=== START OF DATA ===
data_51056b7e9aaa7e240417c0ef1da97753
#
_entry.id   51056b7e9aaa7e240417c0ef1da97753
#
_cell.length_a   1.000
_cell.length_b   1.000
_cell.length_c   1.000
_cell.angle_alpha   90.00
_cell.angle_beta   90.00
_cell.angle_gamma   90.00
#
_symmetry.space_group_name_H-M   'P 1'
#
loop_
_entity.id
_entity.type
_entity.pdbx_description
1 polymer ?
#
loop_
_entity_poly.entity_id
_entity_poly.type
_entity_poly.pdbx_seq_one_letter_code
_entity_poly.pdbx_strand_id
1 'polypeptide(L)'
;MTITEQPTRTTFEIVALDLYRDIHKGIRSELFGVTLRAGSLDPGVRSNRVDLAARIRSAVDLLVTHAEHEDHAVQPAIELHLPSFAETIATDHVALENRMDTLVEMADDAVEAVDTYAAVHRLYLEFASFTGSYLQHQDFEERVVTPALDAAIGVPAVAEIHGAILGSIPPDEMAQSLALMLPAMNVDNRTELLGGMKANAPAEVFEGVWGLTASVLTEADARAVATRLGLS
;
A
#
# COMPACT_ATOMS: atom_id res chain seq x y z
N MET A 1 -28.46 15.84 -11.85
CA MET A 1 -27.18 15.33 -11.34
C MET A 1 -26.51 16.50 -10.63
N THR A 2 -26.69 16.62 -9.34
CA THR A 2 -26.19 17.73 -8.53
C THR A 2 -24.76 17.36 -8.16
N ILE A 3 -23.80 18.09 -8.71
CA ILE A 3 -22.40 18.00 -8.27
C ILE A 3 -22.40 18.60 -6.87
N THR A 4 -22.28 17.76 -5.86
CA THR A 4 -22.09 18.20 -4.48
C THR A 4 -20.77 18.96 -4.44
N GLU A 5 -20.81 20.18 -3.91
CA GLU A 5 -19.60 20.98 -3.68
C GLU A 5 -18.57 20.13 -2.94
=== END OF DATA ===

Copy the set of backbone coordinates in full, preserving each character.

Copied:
data_51056b7e9aaa7e240417c0ef1da97753
#
_entry.id   51056b7e9aaa7e240417c0ef1da97753
#
_cell.length_a   1.000
_cell.length_b   1.000
_cell.length_c   1.000
_cell.angle_alpha   90.00
_cell.angle_beta   90.00
_cell.angle_gamma   90.00
#
_symmetry.space_group_name_H-M   'P 1'
#
loop_
_entity.id
_entity.type
_entity.pdbx_description
1 polymer ?
#
loop_
_entity_poly.entity_id
_entity_poly.type
_entity_poly.pdbx_seq_one_letter_code
_entity_poly.pdbx_strand_id
1 'polypeptide(L)'
;MTITEQPTRTTFEIVALDLYRDIHKGIRSELFGVTLRAGSLDPGVRSNRVDLAARIRSAVDLLVTHAEHEDHAVQPAIELHLPSFAETIATDHVALENRMDTLVEMADDAVEAVDTYAAVHRLYLEFASFTGSYLQHQDFEERVVTPALDAAIGVPAVAEIHGAILGSIPPDEMAQSLALMLPAMNVDNRTELLGGMKANAPAEVFEGVWGLTASVLTEADARAVATRLGLS
;
A
#
# COMPACT_ATOMS: atom_id res chain seq x y z
N MET A 1 -28.46 15.84 -11.85
CA MET A 1 -27.18 15.33 -11.34
C MET A 1 -26.51 16.50 -10.63
N THR A 2 -26.69 16.62 -9.34
CA THR A 2 -26.19 17.73 -8.53
C THR A 2 -24.76 17.36 -8.16
N ILE A 3 -23.80 18.09 -8.71
CA ILE A 3 -22.40 18.00 -8.27
C ILE A 3 -22.40 18.60 -6.87
N THR A 4 -22.28 17.76 -5.86
CA THR A 4 -22.09 18.20 -4.48
C THR A 4 -20.77 18.96 -4.44
N GLU A 5 -20.81 20.18 -3.91
CA GLU A 5 -19.60 20.98 -3.68
C GLU A 5 -18.57 20.13 -2.94